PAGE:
April 25, 2018 Source: autolus 143
Autolus Limited, a clinical-stage biopharmaceutical company developing next-generation programmed T cell therapies, today announced the execution of a license agreement under which Autolus has acquired global rights from UCL Business plc (UCLB), the technology-transfer company of University College London (UCL), to develop and commercialize a novel CD19 chimeric antigen receptor (CAR) T cell therapy with novel targeting properties for the treatment of B cell malignancies.
The product candidate, which we have designated as AUTO1, is an investigational therapy in which a patient's T cells are genetically modified to express a novel CD19-specific CAR designed to reduce side effects related to cytokine release syndrome (CRS). CD19 is a protein expressed by B-cell lymphomas and leukaemias. CD19 CAR T cells have proven effective in treating leukaemia and lymphoma, with efficacy dependent on engraftment and expansion of CAR T cells. However, rapid activation and expansion of CAR T cells can result in CRS, which in some cases can be life-threatening, particularly for elderly patients and patients with higher tumour burden that have poor tolerance for toxicity. Furthermore, excessive activation of CAR T cells can lead to cell exhaustion and limit their persistence.
AUTO1 is currently the subject of two Phase 1 studies, one in paediatric acute lymphoblastic leukaemia (ALL) and the other in adult ALL*. AUTO1 has been designed to recognise CD19 with a fast-off binding kinetic, which allows CAR T cells to efficiently recognize cancer cells, inject cytotoxic proteins to initiate the natural self-destruction process present in all human cells and then rapidly dissociate from them in order to engage the next cancer cell - a process also known as serial killing. We believe that avoiding prolonged residence on targeted cells may minimize excessive activation of CAR- T cells and reduce toxicity and CAR T cell exhaustion. In a UCL Phase 1 clinical study (CARPALL) in paediatric ALL patients evaluating the properties of AUTO1, investigators observed levels of efficacy similar to those in other reported studies, without observing grade 3 or 4 CRS and without the need to administer immunosuppressive drugs. Data from the CARPALL study were presented at the 2017 Annual Meeting of the American Society of Hematology**.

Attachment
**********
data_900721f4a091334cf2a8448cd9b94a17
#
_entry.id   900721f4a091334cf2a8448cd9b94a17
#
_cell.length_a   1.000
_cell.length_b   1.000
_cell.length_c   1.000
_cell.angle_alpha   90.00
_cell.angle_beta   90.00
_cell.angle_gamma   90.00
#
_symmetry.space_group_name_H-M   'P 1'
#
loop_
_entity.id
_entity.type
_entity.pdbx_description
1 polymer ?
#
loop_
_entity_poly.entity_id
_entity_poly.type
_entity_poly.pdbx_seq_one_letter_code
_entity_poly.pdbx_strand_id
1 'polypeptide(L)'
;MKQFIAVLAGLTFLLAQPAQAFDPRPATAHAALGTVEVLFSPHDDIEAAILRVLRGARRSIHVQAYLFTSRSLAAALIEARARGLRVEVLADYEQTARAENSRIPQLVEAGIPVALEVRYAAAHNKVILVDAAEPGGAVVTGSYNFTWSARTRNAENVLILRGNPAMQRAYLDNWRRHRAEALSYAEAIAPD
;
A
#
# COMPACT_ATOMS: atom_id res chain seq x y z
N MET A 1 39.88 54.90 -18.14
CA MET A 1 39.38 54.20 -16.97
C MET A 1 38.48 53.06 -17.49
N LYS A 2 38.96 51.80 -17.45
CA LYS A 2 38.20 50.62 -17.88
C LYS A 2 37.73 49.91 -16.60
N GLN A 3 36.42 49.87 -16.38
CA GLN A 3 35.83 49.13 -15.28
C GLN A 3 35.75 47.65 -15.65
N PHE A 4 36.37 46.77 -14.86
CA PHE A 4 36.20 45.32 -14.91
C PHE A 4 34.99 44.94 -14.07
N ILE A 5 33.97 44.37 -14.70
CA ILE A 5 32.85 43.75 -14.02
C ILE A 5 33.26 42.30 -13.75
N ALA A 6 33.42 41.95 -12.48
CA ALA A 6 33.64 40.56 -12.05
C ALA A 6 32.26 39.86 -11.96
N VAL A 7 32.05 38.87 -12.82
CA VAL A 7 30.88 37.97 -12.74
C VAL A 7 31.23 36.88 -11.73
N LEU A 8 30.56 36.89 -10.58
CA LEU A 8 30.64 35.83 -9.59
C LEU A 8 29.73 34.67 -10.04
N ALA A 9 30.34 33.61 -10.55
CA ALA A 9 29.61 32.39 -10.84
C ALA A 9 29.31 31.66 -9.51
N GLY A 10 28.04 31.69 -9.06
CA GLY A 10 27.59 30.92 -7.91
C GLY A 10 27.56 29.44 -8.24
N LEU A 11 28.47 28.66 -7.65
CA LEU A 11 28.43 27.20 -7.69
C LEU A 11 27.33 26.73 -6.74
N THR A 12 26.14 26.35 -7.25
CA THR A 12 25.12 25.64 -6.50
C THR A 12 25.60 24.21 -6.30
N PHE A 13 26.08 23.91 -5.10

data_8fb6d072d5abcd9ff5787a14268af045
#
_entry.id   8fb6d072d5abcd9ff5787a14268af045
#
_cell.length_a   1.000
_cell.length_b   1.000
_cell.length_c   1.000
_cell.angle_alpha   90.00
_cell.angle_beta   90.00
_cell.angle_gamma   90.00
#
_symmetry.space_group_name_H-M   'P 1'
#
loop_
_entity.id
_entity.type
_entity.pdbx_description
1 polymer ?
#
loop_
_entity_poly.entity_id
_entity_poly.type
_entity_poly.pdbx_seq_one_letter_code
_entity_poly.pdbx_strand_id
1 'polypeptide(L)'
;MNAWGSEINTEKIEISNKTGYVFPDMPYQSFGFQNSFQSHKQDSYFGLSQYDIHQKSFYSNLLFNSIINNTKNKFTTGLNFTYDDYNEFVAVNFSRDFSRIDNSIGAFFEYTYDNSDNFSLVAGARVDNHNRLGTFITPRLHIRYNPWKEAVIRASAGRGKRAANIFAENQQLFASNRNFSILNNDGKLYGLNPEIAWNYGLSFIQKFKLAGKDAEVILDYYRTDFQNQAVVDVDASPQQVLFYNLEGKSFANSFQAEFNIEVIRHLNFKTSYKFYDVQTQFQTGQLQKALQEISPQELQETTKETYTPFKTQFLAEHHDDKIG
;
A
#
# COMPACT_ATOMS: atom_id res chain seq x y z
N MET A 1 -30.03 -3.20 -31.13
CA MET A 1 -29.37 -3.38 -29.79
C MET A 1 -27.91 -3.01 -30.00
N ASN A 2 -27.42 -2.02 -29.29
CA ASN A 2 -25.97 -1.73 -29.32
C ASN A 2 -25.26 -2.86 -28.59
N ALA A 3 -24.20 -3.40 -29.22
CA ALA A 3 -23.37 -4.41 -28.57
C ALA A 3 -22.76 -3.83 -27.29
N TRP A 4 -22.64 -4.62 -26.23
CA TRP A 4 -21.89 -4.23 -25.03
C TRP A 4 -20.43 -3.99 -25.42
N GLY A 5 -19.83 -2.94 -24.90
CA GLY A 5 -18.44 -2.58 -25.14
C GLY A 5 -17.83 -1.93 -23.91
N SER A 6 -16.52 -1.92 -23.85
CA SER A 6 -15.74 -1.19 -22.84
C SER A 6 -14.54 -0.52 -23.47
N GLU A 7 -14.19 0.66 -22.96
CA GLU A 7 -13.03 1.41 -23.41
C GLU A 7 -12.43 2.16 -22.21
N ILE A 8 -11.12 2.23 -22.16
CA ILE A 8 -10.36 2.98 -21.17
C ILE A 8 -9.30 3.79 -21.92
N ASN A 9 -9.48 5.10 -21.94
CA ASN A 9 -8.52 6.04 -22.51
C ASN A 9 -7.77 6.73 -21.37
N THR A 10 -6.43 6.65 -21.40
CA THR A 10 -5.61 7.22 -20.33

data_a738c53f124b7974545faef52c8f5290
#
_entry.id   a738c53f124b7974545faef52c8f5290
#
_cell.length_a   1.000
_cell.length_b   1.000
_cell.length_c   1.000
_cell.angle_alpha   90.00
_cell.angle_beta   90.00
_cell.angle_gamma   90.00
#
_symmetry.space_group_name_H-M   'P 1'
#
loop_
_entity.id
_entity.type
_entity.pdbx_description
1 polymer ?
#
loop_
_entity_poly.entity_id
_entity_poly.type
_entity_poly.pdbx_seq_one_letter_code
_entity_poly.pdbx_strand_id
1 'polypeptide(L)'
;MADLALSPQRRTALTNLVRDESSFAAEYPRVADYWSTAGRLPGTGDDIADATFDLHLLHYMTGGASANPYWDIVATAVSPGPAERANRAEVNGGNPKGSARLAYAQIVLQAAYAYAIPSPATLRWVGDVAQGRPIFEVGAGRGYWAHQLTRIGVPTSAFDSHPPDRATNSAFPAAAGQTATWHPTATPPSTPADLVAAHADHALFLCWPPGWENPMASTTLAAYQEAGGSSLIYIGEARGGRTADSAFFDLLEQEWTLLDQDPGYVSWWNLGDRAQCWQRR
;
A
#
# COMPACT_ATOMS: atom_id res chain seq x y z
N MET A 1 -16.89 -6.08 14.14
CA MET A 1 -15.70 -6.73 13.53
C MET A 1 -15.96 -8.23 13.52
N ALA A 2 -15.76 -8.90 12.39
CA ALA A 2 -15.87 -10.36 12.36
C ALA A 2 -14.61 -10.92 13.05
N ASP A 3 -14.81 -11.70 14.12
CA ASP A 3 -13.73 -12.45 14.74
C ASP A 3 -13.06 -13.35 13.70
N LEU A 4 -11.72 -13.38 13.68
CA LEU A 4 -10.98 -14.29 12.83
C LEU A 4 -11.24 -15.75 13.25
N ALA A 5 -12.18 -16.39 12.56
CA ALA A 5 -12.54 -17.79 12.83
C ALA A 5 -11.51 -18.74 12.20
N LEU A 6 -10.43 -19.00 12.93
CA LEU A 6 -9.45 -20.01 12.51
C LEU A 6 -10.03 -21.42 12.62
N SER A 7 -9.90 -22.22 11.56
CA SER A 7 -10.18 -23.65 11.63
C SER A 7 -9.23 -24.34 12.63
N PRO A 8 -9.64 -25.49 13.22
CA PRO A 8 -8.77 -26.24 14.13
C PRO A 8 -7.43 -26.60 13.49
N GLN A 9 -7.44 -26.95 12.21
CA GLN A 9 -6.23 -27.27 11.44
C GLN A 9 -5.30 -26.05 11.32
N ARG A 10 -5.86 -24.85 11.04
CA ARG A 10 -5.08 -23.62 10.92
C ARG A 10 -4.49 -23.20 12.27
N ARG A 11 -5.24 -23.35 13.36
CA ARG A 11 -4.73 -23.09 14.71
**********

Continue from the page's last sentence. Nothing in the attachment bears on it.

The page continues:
Dr Martin Pule, Chief Scientific Officer of Autolus Limited and Senior Lecturer in Haematology at UCL, commented:
“Current CARs in the clinic are designed with high affinity binders that can engage the CD19 target for an extended period of time. This can lead to excessive T cell activation and cytokine release, as well as exhaustion of the T cell.We developed a CD19 CAR that is designed to bind to its target with a fast on-rate but then releases quickly, which is more similar to naturally occurring T cell activity. The initial clinical data supports the premise that this kinetic profile reduces toxicity and increases CAR T cell engraftment.”
Dr Christian Itin, Chief Executive Officer of Autolus Limited, added:
“This licensing arrangement represents an exciting opportunity for Autolus as we continue to expand our broad pipeline of clinical-stage T cell programs, with clinical trials currently ongoing for five programmes in six indications. With AUTO1, we are collaborating with UCLB in an ongoing trial in adult ALL patients and also expect to leverage the improved safety profile of the CD19 binder in future generations of our programmed T cell therapies for the treatment of patients with B cell malignancies.”
Cengiz Tarhan, Managing Director of UCLB, said:
“The development of this product candidate represents the culmination of several years of research led by Martin Pule and his collaborators, drawing on funding from multiple government and charitable sources. UCLB is delighted to be able to partner with Autolus to support the continued development of this promising approach.”By Ddu
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